Zoom's new CIO brings in big-business perspective

While serving as CIO for major firms like KPMG and Blackstone, Harry D. Moseley treated the role as if he were CEO of technology business.
Written by Stephanie Condon, Senior Writer

Video: All about the CIO

Last week, Zoom announced Harry D. Moseley as its new CIO. After tenures as CIO at major firms like KPMG and Blackstone, Moseley brings unique insight to the cloud video conferencing startup.

Moseley told ZDNet that in those experiences, he treated the role of CIO as if he were running a technology company -- with a monopoly on the client base, so to speak.

"If you think of my most recent experience at KPMG, with 35,000 professionals, I had a monopoloy over supporting them," Moseley said to ZDNet. "You've got 60 percent who are out there working with clients every day -- how do they work, and how do they collaborate?"


Harry Moseley has joined Zoom as CIO.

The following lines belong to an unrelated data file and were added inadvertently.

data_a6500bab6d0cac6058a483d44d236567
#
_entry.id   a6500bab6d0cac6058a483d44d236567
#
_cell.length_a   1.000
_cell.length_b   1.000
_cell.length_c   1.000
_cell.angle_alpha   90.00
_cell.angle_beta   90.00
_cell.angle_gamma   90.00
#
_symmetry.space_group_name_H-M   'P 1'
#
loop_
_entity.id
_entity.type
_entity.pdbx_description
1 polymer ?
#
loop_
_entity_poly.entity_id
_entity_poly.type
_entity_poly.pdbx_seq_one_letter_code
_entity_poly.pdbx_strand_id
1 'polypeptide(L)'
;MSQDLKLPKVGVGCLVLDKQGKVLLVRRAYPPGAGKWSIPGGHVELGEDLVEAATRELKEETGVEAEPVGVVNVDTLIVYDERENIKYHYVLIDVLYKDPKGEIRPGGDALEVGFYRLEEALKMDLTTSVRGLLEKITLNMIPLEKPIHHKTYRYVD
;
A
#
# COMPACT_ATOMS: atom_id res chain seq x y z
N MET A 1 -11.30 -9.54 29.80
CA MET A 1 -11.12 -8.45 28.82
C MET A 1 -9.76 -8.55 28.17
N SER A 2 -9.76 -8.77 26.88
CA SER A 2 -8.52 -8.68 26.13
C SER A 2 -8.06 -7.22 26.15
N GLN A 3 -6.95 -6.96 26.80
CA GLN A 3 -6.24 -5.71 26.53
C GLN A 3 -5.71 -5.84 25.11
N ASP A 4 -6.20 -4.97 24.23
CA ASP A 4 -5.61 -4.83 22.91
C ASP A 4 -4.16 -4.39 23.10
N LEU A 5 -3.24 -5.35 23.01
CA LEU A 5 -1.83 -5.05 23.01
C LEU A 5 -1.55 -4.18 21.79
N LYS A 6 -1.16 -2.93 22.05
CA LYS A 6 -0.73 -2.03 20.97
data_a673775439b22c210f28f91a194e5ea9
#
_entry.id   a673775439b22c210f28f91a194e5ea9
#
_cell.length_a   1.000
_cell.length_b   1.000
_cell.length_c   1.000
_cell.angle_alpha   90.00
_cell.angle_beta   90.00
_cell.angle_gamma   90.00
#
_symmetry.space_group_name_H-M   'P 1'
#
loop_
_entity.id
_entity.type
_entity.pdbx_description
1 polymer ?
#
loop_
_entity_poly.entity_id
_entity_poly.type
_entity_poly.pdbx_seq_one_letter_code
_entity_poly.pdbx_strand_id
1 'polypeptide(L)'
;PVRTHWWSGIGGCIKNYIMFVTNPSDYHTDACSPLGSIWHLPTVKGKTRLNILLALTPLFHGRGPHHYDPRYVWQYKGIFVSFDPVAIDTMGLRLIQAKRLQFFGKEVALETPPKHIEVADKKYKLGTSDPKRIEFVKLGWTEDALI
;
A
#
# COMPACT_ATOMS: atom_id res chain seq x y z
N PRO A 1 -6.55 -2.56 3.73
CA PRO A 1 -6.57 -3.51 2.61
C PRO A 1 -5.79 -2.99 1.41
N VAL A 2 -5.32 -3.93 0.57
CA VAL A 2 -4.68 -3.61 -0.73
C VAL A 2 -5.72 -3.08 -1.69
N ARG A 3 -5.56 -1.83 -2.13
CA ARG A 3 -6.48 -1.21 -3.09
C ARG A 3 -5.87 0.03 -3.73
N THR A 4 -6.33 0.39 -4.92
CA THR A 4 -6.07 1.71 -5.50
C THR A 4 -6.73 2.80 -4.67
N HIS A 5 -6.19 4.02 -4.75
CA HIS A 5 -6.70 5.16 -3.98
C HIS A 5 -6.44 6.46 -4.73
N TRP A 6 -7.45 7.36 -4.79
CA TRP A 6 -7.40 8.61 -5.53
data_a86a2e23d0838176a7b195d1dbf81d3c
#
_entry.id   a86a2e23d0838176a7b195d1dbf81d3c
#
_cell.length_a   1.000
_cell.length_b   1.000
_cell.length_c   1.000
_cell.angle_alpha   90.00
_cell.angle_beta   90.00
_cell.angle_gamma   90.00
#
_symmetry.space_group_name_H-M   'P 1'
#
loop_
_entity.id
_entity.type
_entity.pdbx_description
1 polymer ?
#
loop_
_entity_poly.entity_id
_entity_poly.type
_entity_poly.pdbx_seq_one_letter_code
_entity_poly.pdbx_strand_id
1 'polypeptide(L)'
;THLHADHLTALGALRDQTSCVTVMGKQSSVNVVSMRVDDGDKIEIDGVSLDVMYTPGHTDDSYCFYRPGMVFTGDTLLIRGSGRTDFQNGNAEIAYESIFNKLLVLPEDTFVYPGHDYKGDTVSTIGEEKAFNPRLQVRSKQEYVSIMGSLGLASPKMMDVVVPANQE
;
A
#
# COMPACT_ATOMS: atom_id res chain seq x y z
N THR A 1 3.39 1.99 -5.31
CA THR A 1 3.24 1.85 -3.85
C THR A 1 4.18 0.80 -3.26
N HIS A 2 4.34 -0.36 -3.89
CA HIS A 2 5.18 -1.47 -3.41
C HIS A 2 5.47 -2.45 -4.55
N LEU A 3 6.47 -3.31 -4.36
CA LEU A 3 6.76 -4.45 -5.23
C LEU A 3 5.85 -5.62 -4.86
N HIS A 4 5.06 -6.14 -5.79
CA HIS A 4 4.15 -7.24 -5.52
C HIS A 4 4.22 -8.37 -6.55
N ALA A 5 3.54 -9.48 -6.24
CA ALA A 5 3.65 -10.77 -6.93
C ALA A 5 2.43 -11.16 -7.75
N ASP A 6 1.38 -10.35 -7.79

At those large firms, he said, "rarely is there a day that goes by that you don't get a call from a banker or a partner in the organization saying, 'Have you heard about this or that [technology]?'"

That perspective should help Moseley as he embarks on"future-proofing" Zoom -- looking at its processes, systems and enterprise technology that can help the company scale as it continues to grow.

Currently, Zoom has about 1,000 employees and more than a million businesses on its platform. Its video conferencing competitors include tech titans like Microsoft, Cisco, and Google, while plenty of other hungry competitors are vying for attention in the collaboration space.

"I'd be lying if I said I didn't want everybody to be 100 percent on Zoom only," he said. "It is hard because everybody has their preferences and favorite."

Zoom should continue to grow in part because of its interoperability, he said, as well as its creative functionality -- the company's announced several product updates recently such as AI recording transcription -- and its accessibility.

"One of the things I've seen throughout my career, and it's more prevalent than ever before, is the way millennials and Gen Z's are working," he said. "They want to be able to work anywhere, any time, on the device of their choice, irrespective of the operating system. Zoom makes that possible."

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